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31 minutes ago, howardang said:

It is only "against the law" as you say when traversing a TSS, and the route he specifically mentioned was from Dartmouth to Paimpol. You show the Dover Straights TSS which is not the area in question. Although it is a little while since I was in the area mentioned - Dartmouth to Paimpol -  I don't recall any specific TSS that they would have crossed on that route., and if not falling foul of any TSS's they would have been free to chose whatever safe course they liked.  Whether that would have been sensible is another issue:boat:

 

Howard

I did - and when I realised it only showed the Dover end I deleted it (12 minutes before you posted so not sure how it picked up the 'original') and added the full channel scheme. which you will see still has separation when departing Dartmouth (we were in Dartmouth last Summer)

 

The TSS is simply to filter you into the correct 'lane' and once in that lane you stay in it.

heading 'across the channel the separation lanes should be crossed at as close to 90 degrees as possible 

 

Colregs 10

 

(a) This Rule applies to traffic separation schemes adopted by the Organisation and does not relieve any vessel of her obligation under any other Rule.

( b) A vessel using a traffic separation scheme shall:

(i) proceed in the appropriate traffic lane in the general direction of traffic flow for that lane;

( ii)so far as practicable keep clear of a traffic separation line or separation zone;

( iii)normally join or leave a traffic lane at the termination of the lane, but when joining or leaving from either side shall do so at as small an angle to the general direction of traffic flow as practicable.

( c) A vessel shall, so far as practicable, avoid crossing traffic lanes but if obliged to do so shall cross on a heading as nearly as practicable at right angles to the general direction of traffic flow.)

 

Colregs apply to the 'lanes' as well as the actual TSS

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1 hour ago, Alan de Enfield said:

I did - and when I realised it only showed the Dover end I deleted it (12 minutes before you posted so not sure how it picked up the 'original') and added the full channel scheme. which you will see still has separation when departing Dartmouth (we were in Dartmouth last Summer)

 

The TSS is simply to filter you into the correct 'lane' and once in that lane you stay in it.

heading 'across the channel the separation lanes should be crossed at as close to 90 degrees as possible 

 

Colregs 10

 

(a) This Rule applies to traffic separation schemes adopted by the Organisation and does not relieve any vessel of her obligation under any other Rule.

( b) A vessel using a traffic separation scheme shall:

(i) proceed in the appropriate traffic lane in the general direction of traffic flow for that lane;

( ii)so far as practicable keep clear of a traffic separation line or separation zone;

( iii)normally join or leave a traffic lane at the termination of the lane, but when joining or leaving from either side shall do so at as small an angle to the general direction of traffic flow as practicable.

( c) A vessel shall, so far as practicable, avoid crossing traffic lanes but if obliged to do so shall cross on a heading as nearly as practicable at right angles to the general direction of traffic flow.)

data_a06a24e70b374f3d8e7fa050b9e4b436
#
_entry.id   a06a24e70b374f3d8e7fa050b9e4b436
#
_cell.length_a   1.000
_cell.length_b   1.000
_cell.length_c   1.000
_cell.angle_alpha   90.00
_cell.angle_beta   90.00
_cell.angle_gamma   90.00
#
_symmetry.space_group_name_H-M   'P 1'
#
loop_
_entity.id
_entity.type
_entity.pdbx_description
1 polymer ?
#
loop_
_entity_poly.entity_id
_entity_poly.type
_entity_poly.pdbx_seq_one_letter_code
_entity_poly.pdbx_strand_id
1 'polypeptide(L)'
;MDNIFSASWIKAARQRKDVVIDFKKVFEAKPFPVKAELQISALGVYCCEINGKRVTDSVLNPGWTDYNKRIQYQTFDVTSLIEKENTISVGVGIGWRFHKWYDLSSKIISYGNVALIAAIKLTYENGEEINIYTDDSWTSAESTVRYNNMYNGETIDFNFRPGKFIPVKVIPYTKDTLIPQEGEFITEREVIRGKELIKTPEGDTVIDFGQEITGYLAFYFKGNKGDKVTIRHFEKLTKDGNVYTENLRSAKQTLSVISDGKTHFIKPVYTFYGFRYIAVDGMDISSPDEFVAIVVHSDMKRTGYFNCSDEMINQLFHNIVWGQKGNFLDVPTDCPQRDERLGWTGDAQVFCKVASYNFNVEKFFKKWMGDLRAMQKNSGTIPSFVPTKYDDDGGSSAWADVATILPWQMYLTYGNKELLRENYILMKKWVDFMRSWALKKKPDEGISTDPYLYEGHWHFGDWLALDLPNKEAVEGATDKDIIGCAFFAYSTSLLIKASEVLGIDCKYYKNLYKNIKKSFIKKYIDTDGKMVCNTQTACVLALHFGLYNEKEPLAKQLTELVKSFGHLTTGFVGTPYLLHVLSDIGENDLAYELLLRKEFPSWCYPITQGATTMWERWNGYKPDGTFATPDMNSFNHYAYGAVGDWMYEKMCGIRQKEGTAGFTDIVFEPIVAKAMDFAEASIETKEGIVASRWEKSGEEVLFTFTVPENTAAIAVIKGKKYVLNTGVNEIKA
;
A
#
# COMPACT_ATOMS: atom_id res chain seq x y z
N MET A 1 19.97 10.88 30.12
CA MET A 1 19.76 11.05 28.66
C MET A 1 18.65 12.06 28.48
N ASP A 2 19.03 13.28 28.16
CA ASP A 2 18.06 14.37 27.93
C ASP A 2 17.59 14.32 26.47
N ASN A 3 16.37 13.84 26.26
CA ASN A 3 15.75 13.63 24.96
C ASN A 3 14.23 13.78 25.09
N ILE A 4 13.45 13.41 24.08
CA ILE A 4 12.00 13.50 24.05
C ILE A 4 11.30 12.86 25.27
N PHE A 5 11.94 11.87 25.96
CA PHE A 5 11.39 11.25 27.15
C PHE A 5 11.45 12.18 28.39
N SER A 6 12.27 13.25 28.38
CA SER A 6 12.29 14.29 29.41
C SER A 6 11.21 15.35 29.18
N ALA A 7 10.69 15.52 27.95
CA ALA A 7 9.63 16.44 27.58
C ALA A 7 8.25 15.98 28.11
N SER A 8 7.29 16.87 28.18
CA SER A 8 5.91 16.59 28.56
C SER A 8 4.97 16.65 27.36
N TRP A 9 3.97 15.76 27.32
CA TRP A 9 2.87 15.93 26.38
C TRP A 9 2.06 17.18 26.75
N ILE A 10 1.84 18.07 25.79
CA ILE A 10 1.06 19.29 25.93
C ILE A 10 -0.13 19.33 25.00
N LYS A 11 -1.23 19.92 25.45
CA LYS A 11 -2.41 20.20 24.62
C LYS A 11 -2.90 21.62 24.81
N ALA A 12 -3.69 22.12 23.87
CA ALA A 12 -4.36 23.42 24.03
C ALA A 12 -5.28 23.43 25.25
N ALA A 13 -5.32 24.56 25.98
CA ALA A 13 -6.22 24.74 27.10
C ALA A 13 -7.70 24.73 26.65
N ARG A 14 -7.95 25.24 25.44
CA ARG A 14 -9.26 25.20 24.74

Colregs apply to the 'lanes' as well as the actual TSS

Thank you for the quote but I really don't need a lesson on the Rules from you, Alan, and it is certainly not necessary to quote them. I don't intend to get into one of this forums pointless point scoring exchanges, but I would suspect you know the point I was making in my posting which I think was perfectly clear, but if not, well hey ho, that's life.

Have a good evening.

 

Howard

 

 

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20 hours ago, Alan de Enfield said:

In principle you (he) may be correct, but in fact that is very dangerous and against the law.

If you are 'crossing' the Channel then you must proceed straight across and cross the TSS at 90 degrees, not slowly drift across using the tide at 45 degrees to the TSS and than drift back again at 45 degrees.

 

You will be spending an inordinately long time going the wrong way in the TSS.

 

A British boater was fined £6000 for doing just that and going the 'wrong way' up the TSS

 

An experienced delivery skipper who motored the wrong way for 15 miles inside a traffic separation scheme (TSS) has been ordered to pay a £6,000 fine plus more than £2,000 costs.

(snip)

If the heading of a crossing vessel when crossing the traffic lane is at 90 degrees to the lane, then the vessel will spend the least amount of time in the traffic lane, despite the course over ground varying due to the tide flow. If the vessel's speed and the tidal flow are roughly the same, then the crossing will indeed be at about 45 degrees. This is in accordance with the rules, in particular Rule 10 (c) of the Colregs

 

Quote

(c) A Vessel shall, so far as practicable, avoid crossing traffic lanes but if oblged to do so shall cross on a

heading as nearly as practicable at right angles to the general direction of traffic flow.

(my bold)

 

In the quoted case, if the offending vessel travelled 15 miles inside the traffic separation scheme, neither heading nor  course can have been anywhere near right angles to the traffic separation scheme!

 

edited to add : There is a difference between heading and course, and Rule 10 (c) states "heading".

 

Edited by Iain_S
  • Greenie 1

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I've had a good few laughs on this thread but nobody has answered the question I posed.

Is it normal to deviate from a Sharpness to Bristol transit by entering a submarine danger area in Le Manche?

Have a look at www.pentargon.webs.com for my own solution ...

and sorry,

I missed this post by 24H. YESTERDAY was April1

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On 02/04/2019 at 12:25, PENTARGON SPRINGER said:

I've had a good few laughs on this thread but nobody has answered the question I posed.

Is it normal to deviate from a Sharpness to Bristol transit by entering a submarine danger area in Le Manche?

 

 

I don't know the answer and don't even understand if it was some sort of joke, but perhaps the reason nobody answered that question is because you didn't pose it.

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On 02/04/2019 at 12:25, PENTARGON SPRINGER said:

I've had a good few laughs on this thread but nobody has answered the question I posed.

Is it normal to deviate from a Sharpness to Bristol transit by entering a submarine danger area in Le Manche?

Have a look at www.pentargon.webs.com for my own solution ...

and sorry,

I missed this post by 24H. YESTERDAY was April1

we like going off topic, innit?